Posted on Dec 12, 2017

Pediatric Concussion 'Grossly' Underdiagnosed in Hospital Emergency Departments
Written by Editor
Friday, November 17, 2017 07:34 AM
Concussions were "grossly" underdiagnosed among children presenting to a Level 1 trauma center's pediatric emergency department, according to a study.  “We aren’t very good at diagnosing concussions in an emergency department setting,” the study author said.

The investigators, with the New Jersey Medical School's Department of Emergency Medicine in Newark, concluded that providers need to be better educated about recognizing traumatic brain injury (TBI).

More than 60% of the children who showed signs of concussion at University Hospital’s emergency department during two study periods were not diagnosed as having one. Suffering an injury while participating in sports and undergoing a CT scan predicted underdiagnosis; those involved in auto accidents, on the other hand, were more likely to be diagnosed with concussion.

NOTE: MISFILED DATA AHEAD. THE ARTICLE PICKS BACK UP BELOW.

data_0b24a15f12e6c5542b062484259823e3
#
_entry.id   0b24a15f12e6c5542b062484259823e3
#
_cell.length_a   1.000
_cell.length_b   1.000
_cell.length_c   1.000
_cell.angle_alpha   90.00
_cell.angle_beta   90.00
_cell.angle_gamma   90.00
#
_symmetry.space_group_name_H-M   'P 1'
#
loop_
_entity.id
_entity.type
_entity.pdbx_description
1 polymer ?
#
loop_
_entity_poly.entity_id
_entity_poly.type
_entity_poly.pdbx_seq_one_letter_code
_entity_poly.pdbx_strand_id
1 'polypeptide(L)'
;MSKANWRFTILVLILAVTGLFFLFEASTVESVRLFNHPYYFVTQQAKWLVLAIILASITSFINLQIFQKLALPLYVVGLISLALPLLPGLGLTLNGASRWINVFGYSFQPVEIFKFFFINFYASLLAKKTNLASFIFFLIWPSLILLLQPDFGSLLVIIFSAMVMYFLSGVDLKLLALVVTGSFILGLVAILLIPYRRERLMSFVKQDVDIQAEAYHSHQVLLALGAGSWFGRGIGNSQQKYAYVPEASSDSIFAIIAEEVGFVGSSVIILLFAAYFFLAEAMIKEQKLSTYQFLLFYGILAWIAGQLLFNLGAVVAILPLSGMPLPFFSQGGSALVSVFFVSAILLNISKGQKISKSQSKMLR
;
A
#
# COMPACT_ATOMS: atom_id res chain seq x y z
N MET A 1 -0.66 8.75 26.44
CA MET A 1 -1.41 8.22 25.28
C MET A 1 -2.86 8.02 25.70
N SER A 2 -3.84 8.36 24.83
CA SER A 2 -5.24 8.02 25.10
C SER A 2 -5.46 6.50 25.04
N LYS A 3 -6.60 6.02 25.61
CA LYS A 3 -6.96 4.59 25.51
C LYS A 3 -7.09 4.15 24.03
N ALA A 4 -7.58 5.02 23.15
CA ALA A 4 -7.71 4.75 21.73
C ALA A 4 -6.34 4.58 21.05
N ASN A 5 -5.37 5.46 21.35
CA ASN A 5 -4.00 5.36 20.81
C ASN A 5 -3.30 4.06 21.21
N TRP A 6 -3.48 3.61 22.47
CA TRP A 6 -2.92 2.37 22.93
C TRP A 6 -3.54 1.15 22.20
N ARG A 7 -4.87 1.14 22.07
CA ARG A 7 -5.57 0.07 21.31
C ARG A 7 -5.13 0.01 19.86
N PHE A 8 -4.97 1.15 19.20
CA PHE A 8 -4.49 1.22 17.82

This was a single-center study with 17,000 patients overall in 2015 in a dedicated pediatric emergency department at a level 1 trauma center. Eighty-seven of the 233 children who "had features compatible with the diagnosis of concussion" were diagnosed, giving an underdiagnosis rate of 62.7%. Data on this population were extracted from the 610 children who were evaluated for head injury at the center, tallied via querying a database for “head injury."

You would think a sports-related injury is the time you would think most about concussions, the author noted .” The first step to addressing sports concussion is removing injured athletes from action and getting them medical attention. That’s not happening often enough, “even in an emergency department, we know we’re not seeing everyone who has a concussion.”


<< Back